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A Test Battery for Return to Play in Football

  • Felix Fischer
  • Christian Hoser
  • Elmar Herbst
  • Peter Gföller
  • Christian FinkEmail author
Chapter

Abstract

Football has evolved into a much faster, intensive and more competitive game, with physical and technical demands increasing substantially over the past few years. Football training and match volume have increased due to the progress of professionalism in football. Even if the risk of injury has not increased in the same way as training and match volume, injuries are still of concern. Knee injuries in football are common and constitute a serious problem regardless of gender or playing level. One of the most severe and common knee injuries is the rupture of the anterior cruciate ligament (ACL). Due to the long lay-off time from football, it is causing a threat for the athlete’s career. Currently, at least 6 months are recommended before patients are allowed to return to contact or pivoting sports, although there is little objective data regarding the optimal time for a safe return to play. Many “return-to-play” criteria have been suggested; however, there are still uncertainties between time-based vs. criteria-based return-to-play decision; some are based on the time from ACL reconstruction only, while others combine time with subjective and objective criteria. The back in action (BIA) test battery has been designed for sportive users in healthy conditions or in any phase of a recovery period after an injury. A dynamic measurement of balance, agility, speed and strength is conducted and further compared in respect to normative data from a large group of healthy individuals. As a further optional outcome, a back to sport indicator (BIA indicator) is provided.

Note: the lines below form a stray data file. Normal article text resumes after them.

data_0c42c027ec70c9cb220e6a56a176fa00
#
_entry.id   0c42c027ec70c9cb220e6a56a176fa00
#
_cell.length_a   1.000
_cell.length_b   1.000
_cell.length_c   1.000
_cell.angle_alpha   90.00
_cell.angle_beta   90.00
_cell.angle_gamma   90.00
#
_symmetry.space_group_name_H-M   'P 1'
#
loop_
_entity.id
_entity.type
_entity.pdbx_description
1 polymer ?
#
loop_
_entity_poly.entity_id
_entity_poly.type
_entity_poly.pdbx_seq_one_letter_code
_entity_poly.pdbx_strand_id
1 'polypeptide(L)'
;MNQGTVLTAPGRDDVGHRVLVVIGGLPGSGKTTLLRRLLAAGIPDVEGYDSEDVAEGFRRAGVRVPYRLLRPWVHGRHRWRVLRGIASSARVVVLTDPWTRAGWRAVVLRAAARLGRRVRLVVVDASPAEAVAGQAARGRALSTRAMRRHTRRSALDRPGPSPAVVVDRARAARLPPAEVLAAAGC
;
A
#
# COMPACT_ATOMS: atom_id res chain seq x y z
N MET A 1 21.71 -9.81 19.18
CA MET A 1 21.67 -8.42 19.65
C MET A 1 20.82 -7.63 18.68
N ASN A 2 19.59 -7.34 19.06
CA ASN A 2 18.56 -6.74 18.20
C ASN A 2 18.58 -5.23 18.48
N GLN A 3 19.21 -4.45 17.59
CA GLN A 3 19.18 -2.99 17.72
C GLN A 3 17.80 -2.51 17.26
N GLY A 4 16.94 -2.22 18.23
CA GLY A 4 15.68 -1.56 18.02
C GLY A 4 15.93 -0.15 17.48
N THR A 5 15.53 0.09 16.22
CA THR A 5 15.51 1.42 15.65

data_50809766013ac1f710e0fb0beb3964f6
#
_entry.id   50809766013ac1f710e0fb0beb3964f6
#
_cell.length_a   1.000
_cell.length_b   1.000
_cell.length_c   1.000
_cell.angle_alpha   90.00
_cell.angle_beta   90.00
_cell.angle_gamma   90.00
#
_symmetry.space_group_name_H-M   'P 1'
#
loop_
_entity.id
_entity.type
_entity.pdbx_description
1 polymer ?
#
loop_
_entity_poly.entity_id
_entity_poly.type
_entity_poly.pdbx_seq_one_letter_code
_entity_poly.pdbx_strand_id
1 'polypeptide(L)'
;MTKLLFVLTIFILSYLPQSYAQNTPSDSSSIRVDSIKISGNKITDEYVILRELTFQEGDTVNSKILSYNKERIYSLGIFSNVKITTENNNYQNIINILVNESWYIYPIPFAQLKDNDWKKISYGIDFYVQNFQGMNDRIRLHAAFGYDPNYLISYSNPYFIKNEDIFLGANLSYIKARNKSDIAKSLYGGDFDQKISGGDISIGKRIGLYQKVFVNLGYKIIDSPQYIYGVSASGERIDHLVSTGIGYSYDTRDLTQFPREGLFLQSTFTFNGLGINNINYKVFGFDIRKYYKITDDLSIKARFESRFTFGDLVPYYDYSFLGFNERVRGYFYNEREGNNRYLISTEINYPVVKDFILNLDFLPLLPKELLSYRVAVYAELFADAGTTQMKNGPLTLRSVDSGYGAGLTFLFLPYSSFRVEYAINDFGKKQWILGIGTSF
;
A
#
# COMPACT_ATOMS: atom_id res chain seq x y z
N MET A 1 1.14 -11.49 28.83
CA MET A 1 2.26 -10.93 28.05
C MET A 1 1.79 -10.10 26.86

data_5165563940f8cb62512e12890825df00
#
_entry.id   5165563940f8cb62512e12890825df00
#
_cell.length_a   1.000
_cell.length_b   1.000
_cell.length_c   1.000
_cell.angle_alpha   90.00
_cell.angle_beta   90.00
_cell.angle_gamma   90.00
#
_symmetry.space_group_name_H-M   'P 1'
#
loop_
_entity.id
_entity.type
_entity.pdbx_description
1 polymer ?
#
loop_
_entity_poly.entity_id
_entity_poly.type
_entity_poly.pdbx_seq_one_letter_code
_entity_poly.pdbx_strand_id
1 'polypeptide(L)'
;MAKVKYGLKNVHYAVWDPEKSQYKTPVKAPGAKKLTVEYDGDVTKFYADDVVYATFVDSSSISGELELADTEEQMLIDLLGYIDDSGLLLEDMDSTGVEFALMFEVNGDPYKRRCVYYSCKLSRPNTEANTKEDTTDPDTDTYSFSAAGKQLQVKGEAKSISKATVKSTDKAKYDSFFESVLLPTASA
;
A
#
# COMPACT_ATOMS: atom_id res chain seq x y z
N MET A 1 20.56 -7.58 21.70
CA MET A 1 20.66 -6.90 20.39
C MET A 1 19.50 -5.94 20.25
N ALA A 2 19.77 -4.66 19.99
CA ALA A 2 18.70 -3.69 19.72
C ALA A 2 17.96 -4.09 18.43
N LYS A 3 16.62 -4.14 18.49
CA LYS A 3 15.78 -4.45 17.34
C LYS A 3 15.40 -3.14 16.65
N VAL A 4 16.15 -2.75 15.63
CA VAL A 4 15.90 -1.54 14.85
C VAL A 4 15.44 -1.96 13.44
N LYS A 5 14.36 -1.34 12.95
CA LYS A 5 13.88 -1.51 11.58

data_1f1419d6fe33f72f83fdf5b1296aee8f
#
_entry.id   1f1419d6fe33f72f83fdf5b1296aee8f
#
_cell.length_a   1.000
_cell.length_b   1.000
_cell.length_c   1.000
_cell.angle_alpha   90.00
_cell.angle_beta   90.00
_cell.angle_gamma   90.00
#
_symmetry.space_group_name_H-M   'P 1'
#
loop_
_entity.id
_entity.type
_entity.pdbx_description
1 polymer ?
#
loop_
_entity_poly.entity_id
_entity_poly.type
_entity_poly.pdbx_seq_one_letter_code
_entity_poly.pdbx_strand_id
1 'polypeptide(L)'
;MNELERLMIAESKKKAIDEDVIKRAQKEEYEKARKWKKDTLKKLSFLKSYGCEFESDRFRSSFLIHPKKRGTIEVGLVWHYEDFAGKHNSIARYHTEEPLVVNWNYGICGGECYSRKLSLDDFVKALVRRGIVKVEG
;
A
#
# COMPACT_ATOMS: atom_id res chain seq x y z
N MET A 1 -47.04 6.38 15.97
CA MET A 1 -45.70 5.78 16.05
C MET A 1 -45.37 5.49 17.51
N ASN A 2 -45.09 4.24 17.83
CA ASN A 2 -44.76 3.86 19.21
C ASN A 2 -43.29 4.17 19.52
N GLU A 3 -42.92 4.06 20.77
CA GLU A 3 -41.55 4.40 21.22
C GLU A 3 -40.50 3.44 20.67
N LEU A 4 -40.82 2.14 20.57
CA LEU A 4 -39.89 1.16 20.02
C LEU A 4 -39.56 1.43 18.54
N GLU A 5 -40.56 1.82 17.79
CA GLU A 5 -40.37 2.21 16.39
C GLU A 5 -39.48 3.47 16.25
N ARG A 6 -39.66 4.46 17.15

Keywords

Test battery ACL injury Football Return to play 

Top Five Evidence-Based References

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  2. Herbst E, Hoser C, Hildebrandt C, Raschner C, Hepperger C, Pointner H, Fink C (2015) Functional assessments for decision-making regarding return to sports following ACL reconstruction. Part II: clinical application of a new test battery. Knee Surg Sports Traumatol Arthrosc 23:1283–1291CrossRefPubMedPubMedCentralGoogle Scholar
  3. Hildebrandt C, Müller L, Zisch B, Huber R, Fink C, Raschner C (2015) Functional assessments for decision-making regarding return to sports following ACL reconstruction. Part I: development of a new test battery. Knee Surg Sports Traumatol Arthrosc 23:1273–1281CrossRefPubMedPubMedCentralGoogle Scholar
  4. Kyritsis P, Bahr R, Landreau P, Miladi R, Witvrouw E (2016) Likelihood of ACL graft rupture: not meeting six clinical discharge criteria before return to sport is associated with a four times greater risk of rupture. Br J Sports Med 50:946–951CrossRefPubMedGoogle Scholar
  5. Wiggins AJ, Grandhi RK, Schneider DK, Stanfield D, Webster KE, Myer GD (2016) Risk of secondary injury in younger athletes after anterior cruciate ligament reconstruction: a systematic review and meta-analysis. Am J Sports Med 44:1861–1876CrossRefPubMedPubMedCentralGoogle Scholar

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Copyright information

© ESSKA 2018

Authors and Affiliations

  • Felix Fischer
    • 1
    • 2
  • Christian Hoser
    • 2
    • 3
  • Elmar Herbst
    • 2
    • 3
  • Peter Gföller
    • 2
    • 3
  • Christian Fink
    • 1
    • 2
    • 3
    Email author
  1. 1.Research Unit of Orthopaedic Sports Medicine and Injury PreventionISAG/UMITHall in TirolAustria
  2. 2.FIFA Medical Centre of ExcellenceInnsbruck/TirolAustria
  3. 3.Gelenkpunkt – Sport and Joint SurgeryInnsbruckAustria

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